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Iranian company wants to send toy drone to Obama

From Shirzad Bozorgmehr, CNN
updated 5:34 AM EST, Wed January 18, 2012
An Iranian non-profit company says it will send numerous miniature toy drones to U.S. President Barack Obama as a present.
An Iranian non-profit company says it will send numerous miniature toy drones to U.S. President Barack Obama as a present.
STORY HIGHLIGHTS
  • An Iranian company wants to send replicas of a downed drone to Obama
  • Iran says the plane crashed in Iranian territory on December 4
  • Obama asked for the drone back in December

Tehran, Iran (CNN) -- An Iranian non-profit company says it will honor U.S. President Barack Obama's request that Iran return a drone that crashed there last year.

But instead of the actual drone, the company says it will send miniature toy versions. A lot of them.

"We plan to send a full squadron of 12 to the White House for President Obama as a present," said Reza Kioumarsi, a spokesman for the Aaye Art Group, a Tehran-based non-profit, non-governmental company that makes novelty items.

The company is trying to determine what Obama's favorite color is before sending the drones, which are 1/80th the size of the real drone, Kioumarsi said.

Downed US drone on surveillance mission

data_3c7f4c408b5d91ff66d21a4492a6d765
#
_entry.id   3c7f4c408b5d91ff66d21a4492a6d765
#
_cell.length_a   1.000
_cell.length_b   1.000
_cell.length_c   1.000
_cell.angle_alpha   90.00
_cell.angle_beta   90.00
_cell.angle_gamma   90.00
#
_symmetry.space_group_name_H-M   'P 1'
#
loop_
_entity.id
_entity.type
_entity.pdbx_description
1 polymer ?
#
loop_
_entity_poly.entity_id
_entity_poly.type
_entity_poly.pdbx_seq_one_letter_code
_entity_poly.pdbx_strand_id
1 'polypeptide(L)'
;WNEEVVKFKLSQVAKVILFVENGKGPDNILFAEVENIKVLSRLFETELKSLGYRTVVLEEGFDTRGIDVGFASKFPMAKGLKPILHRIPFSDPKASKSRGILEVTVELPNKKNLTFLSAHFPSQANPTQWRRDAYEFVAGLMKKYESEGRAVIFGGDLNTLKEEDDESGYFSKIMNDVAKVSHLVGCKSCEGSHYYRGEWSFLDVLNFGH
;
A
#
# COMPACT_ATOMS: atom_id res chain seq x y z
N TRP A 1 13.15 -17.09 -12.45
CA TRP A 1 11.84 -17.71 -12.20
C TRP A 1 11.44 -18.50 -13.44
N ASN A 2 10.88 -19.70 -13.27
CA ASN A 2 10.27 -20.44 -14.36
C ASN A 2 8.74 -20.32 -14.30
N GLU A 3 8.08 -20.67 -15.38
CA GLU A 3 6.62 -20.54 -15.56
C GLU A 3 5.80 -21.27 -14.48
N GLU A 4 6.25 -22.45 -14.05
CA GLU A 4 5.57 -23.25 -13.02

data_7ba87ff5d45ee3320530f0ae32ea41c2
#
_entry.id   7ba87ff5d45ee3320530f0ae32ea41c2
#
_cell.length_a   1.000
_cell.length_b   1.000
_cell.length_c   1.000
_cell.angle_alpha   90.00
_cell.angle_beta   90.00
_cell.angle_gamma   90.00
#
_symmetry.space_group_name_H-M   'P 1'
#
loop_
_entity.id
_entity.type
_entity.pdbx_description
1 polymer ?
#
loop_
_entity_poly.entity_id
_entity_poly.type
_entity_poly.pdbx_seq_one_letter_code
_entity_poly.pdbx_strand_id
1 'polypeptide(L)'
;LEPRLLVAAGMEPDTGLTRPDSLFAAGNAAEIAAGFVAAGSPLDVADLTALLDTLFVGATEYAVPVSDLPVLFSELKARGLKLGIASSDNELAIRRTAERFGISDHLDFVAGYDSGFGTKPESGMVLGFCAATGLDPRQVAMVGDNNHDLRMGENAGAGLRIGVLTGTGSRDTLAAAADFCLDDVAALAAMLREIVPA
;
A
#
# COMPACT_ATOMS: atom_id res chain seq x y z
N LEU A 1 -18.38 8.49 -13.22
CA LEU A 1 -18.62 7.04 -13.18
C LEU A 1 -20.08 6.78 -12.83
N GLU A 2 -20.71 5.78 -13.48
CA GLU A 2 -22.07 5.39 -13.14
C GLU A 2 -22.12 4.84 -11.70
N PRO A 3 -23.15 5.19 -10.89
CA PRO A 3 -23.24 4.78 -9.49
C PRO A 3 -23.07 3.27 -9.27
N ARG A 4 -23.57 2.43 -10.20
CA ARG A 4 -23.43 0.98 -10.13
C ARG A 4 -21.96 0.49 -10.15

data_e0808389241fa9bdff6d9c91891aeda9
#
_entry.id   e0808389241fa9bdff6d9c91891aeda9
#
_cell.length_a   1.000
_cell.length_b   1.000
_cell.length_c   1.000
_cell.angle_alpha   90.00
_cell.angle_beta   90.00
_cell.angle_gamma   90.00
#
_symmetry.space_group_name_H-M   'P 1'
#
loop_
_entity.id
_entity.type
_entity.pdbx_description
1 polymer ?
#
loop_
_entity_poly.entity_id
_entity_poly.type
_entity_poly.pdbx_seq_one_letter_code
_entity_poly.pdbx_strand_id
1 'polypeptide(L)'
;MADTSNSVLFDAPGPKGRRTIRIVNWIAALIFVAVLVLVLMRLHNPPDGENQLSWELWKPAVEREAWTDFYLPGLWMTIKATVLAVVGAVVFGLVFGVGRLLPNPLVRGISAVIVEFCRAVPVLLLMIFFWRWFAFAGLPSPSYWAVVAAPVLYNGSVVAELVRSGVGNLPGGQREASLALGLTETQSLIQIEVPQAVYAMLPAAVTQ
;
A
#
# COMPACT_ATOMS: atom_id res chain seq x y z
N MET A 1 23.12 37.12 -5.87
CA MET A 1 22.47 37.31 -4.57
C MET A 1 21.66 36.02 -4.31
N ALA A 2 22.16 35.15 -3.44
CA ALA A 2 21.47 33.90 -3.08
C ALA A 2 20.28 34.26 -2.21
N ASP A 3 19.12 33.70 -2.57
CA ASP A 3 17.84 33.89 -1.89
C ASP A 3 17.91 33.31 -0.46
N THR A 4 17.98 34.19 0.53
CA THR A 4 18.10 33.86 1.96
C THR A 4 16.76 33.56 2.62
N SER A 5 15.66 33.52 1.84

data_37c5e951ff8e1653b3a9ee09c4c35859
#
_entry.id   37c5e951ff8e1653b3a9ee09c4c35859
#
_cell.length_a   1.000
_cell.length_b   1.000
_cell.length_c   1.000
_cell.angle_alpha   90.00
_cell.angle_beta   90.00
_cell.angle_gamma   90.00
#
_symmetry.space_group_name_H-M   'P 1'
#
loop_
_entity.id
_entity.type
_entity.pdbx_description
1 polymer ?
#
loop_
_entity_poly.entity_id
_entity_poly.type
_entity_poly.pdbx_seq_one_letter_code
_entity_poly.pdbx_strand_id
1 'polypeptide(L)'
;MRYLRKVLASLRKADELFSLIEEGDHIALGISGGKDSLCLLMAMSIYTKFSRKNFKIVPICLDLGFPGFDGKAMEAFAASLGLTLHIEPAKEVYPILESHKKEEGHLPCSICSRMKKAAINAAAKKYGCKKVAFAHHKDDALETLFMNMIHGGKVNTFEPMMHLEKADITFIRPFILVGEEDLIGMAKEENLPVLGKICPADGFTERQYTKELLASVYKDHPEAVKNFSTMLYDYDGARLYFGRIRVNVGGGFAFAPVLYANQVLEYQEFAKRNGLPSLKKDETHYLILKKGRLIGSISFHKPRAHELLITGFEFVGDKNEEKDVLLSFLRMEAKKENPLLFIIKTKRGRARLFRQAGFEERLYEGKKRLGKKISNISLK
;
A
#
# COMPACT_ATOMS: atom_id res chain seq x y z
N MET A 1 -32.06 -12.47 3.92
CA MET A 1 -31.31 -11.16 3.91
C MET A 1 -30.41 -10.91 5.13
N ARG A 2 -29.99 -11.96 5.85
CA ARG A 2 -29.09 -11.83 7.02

Did Iran hack downed U.S. drone?

In December, Obama said the United States has asked Iran to return the highly classified RQ-170 Sentinel drone.

"We've asked for it back. We'll see how the Iranians respond," Obama said at the time.

This is probably not the response Obama was seeking.

Iran has said the country's armed forces had downed the drone near Kashmar, some 225 kilometers (140 miles) from the border with Afghanistan on December.

President Mahmoud Ahmadinejad gave a speech in December that seemed to suggest that Iran wouldn't return it.

"The North Americans at best have decided to give us this spy plane," Ahmadinejad said.

The RQ-170 Sentinel is one of the United States' most sophisticated drones and flies at up to 50,000 feet. It is designed to evade sophisticated air defenses.

One former intelligence official said it's "impossible to see" and discounted Iranian claims that it had been brought down by some form of electronic counter-measures. "It simply fell into their laps," he said -- after satellite communication was lost.

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